Such a project becomes even more involved if it is outside Germany. Helaba also finances schools in Austria, England and Ireland, for instance. The financing structure differs from the approach taken in Germany because public–private partnerships are frequently used in the area of education in particular. This involves close relationships between public-sector customers and private-sector contractors. These contractors not only build the schools, but also maintain ownership of them and operate them by doing such things as offering janitorial services or maintaining the buildings. They receive payments from the municipality for this work. “We work with our international offices in these models as well as with local solicitors to ensure that the project complies with local law,” Greif said.
Greif considers a trusting relationship with German municipalities and states to be very important, particularly if many projects are to be carried out with the same customers over the years. He and his colleagues become familiar with the contract structure and can work very efficiently as a result. However, Greif added that the federal system of government used in Germany was creating more and more new nuances for projects. Things are simpler in the Netherlands, where Helaba has already co-financed several public–private partnerships. “The Netherlands has a separate authority for transport infrastructure that builds streets, locks and tunnels, and a different authority for public structural engineering – and they use standard contracts that only have to be modified,” Greif said. This eases the workload and creates more efficiency, he added.
Vice President Project Finance
School financing is a key aspect of Helaba’s sustainability-focused business activities. These activities have an environmental as well as a social dimension to them. “Schools are one of our special focal points because they play an important role in social matters,” said Petra Sandner, Chief Sustainability Officer of the Helaba Group. “We regularly review new transactions and financing projects to determine whether they contribute to one of the 17 Sustainable Development Goals of the UN.” One of these goals, Number 4, is quality education, something that functional and modern building help to provide. “Modernising the education infrastructure is something that desperately needs to be done, in all areas,” Sandner said. At the same time, the long-term improvement of educational quality is particularly important in urban areas because it can help to create a stable, future-proof society, she added.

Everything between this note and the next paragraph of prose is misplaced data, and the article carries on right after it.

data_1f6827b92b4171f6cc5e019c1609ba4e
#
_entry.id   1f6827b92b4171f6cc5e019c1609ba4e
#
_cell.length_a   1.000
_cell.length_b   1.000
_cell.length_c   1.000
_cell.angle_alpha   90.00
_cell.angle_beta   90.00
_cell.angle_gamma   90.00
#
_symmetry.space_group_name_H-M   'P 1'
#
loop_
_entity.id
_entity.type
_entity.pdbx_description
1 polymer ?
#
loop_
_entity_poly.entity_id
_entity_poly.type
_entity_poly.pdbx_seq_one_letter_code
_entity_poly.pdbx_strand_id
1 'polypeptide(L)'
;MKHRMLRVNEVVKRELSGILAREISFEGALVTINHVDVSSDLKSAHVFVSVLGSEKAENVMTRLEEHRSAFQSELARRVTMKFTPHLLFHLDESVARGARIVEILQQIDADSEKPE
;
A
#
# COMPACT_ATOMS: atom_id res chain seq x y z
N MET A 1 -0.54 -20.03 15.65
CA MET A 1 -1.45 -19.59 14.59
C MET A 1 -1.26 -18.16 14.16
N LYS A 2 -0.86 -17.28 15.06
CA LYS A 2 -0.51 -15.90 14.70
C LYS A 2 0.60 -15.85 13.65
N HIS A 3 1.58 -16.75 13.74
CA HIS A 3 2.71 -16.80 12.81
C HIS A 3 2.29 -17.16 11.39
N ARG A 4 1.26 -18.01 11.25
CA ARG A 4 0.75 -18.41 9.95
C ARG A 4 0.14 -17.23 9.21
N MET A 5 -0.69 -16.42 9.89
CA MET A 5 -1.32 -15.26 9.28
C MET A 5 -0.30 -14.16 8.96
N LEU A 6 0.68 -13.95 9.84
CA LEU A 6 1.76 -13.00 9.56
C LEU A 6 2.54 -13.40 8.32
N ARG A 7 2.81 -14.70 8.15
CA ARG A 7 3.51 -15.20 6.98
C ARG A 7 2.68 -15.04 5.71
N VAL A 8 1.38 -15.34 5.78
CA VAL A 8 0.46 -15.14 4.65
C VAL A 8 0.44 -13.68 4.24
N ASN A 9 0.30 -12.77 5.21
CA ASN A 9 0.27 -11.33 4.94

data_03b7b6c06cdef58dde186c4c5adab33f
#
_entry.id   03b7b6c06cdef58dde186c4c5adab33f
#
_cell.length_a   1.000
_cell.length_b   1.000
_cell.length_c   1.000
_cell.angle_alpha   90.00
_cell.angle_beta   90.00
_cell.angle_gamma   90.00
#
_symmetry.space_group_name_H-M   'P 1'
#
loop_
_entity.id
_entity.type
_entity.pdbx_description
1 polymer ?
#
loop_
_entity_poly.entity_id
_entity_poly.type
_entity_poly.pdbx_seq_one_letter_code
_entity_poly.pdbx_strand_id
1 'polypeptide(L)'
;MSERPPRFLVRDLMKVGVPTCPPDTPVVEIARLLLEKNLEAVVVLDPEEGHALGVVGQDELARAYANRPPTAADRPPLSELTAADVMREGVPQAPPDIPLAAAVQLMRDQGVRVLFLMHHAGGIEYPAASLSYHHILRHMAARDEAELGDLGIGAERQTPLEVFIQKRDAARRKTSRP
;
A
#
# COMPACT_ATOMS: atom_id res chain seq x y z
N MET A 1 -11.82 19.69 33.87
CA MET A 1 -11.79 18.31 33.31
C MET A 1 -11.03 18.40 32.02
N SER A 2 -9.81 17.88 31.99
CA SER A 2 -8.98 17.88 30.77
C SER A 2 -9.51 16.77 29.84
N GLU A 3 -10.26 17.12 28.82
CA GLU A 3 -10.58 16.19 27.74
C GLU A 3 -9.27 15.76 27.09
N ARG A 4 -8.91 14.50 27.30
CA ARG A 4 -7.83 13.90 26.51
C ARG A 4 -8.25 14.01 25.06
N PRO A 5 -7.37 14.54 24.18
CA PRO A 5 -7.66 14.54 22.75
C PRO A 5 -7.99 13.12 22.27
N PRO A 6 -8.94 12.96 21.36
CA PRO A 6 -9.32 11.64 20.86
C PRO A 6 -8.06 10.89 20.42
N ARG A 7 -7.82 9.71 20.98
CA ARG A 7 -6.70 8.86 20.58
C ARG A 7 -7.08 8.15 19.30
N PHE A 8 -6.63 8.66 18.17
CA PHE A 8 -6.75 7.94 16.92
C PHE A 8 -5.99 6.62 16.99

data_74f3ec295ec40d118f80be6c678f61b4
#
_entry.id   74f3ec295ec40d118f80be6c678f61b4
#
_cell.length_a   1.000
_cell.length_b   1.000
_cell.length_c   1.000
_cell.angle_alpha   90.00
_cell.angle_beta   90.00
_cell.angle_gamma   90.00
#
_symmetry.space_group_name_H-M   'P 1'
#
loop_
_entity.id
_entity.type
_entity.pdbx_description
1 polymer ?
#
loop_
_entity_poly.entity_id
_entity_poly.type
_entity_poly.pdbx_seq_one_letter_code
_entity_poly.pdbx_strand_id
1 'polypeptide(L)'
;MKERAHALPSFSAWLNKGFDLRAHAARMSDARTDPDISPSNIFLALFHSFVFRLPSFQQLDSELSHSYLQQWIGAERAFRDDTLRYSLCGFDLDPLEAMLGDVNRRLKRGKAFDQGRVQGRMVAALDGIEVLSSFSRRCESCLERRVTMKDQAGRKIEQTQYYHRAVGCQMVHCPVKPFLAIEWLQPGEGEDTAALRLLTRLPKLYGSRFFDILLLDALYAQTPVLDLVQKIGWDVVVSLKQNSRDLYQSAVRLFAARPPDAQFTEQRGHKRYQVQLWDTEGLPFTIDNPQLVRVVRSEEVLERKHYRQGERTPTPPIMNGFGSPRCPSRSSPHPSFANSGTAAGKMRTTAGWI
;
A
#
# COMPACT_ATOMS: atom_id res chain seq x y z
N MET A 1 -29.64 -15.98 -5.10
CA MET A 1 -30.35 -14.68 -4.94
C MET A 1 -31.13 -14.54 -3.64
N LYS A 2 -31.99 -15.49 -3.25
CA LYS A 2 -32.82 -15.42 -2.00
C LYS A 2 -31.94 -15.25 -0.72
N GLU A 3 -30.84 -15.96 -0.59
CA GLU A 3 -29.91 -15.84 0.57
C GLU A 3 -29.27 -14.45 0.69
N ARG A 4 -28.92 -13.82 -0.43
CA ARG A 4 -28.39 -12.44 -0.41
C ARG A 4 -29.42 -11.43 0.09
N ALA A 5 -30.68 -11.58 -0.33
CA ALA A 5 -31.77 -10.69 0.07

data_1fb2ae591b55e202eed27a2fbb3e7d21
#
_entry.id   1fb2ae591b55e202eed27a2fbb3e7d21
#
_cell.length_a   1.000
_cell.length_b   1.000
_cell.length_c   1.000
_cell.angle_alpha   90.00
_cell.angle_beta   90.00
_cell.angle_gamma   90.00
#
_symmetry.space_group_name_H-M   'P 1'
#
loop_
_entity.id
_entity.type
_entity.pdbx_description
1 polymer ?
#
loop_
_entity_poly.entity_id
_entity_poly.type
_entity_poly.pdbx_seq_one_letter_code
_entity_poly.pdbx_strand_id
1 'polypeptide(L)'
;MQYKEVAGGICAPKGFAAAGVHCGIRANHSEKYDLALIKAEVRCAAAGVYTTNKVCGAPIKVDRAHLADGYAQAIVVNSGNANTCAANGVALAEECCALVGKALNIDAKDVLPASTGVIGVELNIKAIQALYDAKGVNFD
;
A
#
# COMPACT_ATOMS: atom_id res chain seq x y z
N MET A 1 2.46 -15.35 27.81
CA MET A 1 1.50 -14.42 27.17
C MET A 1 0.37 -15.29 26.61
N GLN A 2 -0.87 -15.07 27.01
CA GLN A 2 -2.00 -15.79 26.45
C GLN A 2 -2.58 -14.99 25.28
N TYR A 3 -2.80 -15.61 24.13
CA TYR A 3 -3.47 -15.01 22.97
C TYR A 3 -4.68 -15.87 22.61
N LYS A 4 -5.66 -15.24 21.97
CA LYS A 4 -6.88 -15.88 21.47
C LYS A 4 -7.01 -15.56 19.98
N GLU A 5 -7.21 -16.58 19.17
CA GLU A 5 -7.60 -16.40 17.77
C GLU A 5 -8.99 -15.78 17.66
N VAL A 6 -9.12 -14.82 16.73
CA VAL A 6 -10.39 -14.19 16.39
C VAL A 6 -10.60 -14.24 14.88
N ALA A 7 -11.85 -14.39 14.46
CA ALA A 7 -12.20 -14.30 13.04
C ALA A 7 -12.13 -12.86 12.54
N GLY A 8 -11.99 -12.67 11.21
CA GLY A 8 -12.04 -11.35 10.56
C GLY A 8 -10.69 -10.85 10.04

Chief Sustainability Officer of the Helaba Group
The topic of schools also has a special meaning to Markus Greif, a 15-year employee at Helaba who began his career as a banking intern at a savings bank (Sparkasse). “Educational institutions are not abstract in any way. Rather, they are very concrete – and they also carry out an important mission,” Greif said. During business or holiday trips, he likes to drop by projects for which he provided financing when they happen to be nearby. “For instance, I visited the Campus+ model in Vienna, something that I had only seen in animated images and architectural drawings up to then,” he recalled. “I was really impressed when I saw the students and teachers going inside. An agreement on paper has been turned into a real place for education.”